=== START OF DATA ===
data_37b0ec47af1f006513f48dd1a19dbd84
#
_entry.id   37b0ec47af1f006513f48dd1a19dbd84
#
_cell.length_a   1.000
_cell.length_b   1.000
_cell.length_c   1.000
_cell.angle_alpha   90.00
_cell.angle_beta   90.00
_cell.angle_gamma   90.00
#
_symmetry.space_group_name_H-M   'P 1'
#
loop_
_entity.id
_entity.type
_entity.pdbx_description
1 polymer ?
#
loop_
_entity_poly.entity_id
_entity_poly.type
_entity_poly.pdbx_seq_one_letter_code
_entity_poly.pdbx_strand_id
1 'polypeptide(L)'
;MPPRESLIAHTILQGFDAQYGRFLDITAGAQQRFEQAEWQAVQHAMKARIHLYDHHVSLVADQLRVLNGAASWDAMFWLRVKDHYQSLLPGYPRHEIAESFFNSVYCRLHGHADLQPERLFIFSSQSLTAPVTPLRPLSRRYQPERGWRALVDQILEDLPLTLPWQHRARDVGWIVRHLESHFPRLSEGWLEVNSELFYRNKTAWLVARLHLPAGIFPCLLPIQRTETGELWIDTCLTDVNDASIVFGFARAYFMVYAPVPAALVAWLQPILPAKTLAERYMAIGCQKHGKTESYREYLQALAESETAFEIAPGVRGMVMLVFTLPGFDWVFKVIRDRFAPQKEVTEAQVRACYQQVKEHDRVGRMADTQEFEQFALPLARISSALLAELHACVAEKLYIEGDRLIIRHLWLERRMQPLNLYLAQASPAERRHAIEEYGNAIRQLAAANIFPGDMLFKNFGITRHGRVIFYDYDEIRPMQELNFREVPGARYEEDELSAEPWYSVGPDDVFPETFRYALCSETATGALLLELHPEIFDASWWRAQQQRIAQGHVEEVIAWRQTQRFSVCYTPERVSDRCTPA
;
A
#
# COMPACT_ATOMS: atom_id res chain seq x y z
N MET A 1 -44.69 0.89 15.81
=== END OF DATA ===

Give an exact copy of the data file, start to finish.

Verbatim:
data_37b0ec47af1f006513f48dd1a19dbd84
#
_entry.id   37b0ec47af1f006513f48dd1a19dbd84
#
_cell.length_a   1.000
_cell.length_b   1.000
_cell.length_c   1.000
_cell.angle_alpha   90.00
_cell.angle_beta   90.00
_cell.angle_gamma   90.00
#
_symmetry.space_group_name_H-M   'P 1'
#
loop_
_entity.id
_entity.type
_entity.pdbx_description
1 polymer ?
#
loop_
_entity_poly.entity_id
_entity_poly.type
_entity_poly.pdbx_seq_one_letter_code
_entity_poly.pdbx_strand_id
1 'polypeptide(L)'
;MPPRESLIAHTILQGFDAQYGRFLDITAGAQQRFEQAEWQAVQHAMKARIHLYDHHVSLVADQLRVLNGAASWDAMFWLRVKDHYQSLLPGYPRHEIAESFFNSVYCRLHGHADLQPERLFIFSSQSLTAPVTPLRPLSRRYQPERGWRALVDQILEDLPLTLPWQHRARDVGWIVRHLESHFPRLSEGWLEVNSELFYRNKTAWLVARLHLPAGIFPCLLPIQRTETGELWIDTCLTDVNDASIVFGFARAYFMVYAPVPAALVAWLQPILPAKTLAERYMAIGCQKHGKTESYREYLQALAESETAFEIAPGVRGMVMLVFTLPGFDWVFKVIRDRFAPQKEVTEAQVRACYQQVKEHDRVGRMADTQEFEQFALPLARISSALLAELHACVAEKLYIEGDRLIIRHLWLERRMQPLNLYLAQASPAERRHAIEEYGNAIRQLAAANIFPGDMLFKNFGITRHGRVIFYDYDEIRPMQELNFREVPGARYEEDELSAEPWYSVGPDDVFPETFRYALCSETATGALLLELHPEIFDASWWRAQQQRIAQGHVEEVIAWRQTQRFSVCYTPERVSDRCTPA
;
A
#
# COMPACT_ATOMS: atom_id res chain seq x y z
N MET A 1 -44.69 0.89 15.81